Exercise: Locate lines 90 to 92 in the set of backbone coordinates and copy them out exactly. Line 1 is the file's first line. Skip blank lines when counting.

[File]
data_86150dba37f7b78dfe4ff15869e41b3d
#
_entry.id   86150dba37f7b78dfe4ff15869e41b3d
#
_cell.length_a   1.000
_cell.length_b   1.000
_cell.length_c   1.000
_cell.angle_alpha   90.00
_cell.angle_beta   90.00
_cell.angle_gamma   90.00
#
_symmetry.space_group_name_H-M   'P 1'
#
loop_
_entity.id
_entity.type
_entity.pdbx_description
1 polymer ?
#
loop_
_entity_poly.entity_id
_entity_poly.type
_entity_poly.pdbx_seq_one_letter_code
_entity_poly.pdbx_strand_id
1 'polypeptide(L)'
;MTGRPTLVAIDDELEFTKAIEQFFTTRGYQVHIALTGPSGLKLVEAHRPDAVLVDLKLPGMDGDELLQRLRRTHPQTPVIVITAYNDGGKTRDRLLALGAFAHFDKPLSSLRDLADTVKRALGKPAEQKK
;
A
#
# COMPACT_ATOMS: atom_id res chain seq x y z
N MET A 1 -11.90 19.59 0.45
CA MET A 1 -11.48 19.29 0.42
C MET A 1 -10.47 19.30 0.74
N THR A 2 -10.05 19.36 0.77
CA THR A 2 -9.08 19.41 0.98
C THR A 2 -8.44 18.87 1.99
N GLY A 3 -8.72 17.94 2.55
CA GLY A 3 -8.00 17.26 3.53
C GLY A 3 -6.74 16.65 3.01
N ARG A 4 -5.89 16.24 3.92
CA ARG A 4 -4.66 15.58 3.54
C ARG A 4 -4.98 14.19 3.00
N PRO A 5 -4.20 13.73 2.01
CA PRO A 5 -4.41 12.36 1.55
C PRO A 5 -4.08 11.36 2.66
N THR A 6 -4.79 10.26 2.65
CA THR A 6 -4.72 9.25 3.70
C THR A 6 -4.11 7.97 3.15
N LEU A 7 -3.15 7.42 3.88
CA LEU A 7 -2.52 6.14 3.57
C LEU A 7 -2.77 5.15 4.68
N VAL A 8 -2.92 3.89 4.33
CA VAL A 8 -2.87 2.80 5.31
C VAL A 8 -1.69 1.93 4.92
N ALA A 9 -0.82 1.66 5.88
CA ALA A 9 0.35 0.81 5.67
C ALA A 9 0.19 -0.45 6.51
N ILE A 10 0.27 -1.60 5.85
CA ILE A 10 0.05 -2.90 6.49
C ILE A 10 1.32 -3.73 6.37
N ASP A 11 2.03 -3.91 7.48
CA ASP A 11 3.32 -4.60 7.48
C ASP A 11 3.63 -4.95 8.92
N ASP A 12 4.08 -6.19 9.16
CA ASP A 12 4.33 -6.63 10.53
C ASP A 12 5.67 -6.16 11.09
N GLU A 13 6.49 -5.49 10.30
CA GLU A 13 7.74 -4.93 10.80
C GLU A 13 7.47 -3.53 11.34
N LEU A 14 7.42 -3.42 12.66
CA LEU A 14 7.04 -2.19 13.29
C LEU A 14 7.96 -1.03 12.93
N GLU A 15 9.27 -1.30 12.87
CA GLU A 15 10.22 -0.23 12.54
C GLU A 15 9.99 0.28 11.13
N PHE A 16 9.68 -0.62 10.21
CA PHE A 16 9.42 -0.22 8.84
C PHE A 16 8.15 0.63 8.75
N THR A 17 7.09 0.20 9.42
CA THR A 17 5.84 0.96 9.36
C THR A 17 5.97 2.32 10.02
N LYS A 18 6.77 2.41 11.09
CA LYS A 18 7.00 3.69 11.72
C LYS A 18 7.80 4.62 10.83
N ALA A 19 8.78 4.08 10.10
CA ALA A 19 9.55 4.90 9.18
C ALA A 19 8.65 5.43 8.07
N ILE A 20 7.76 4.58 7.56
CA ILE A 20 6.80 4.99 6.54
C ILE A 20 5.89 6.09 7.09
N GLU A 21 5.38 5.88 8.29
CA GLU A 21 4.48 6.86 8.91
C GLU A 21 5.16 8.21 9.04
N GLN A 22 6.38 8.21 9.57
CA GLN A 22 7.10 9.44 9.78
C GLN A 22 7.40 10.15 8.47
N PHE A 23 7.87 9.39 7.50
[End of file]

C ILE A 20 5.89 6.09 7.09
N GLU A 21 5.38 5.88 8.29
CA GLU A 21 4.48 6.86 8.91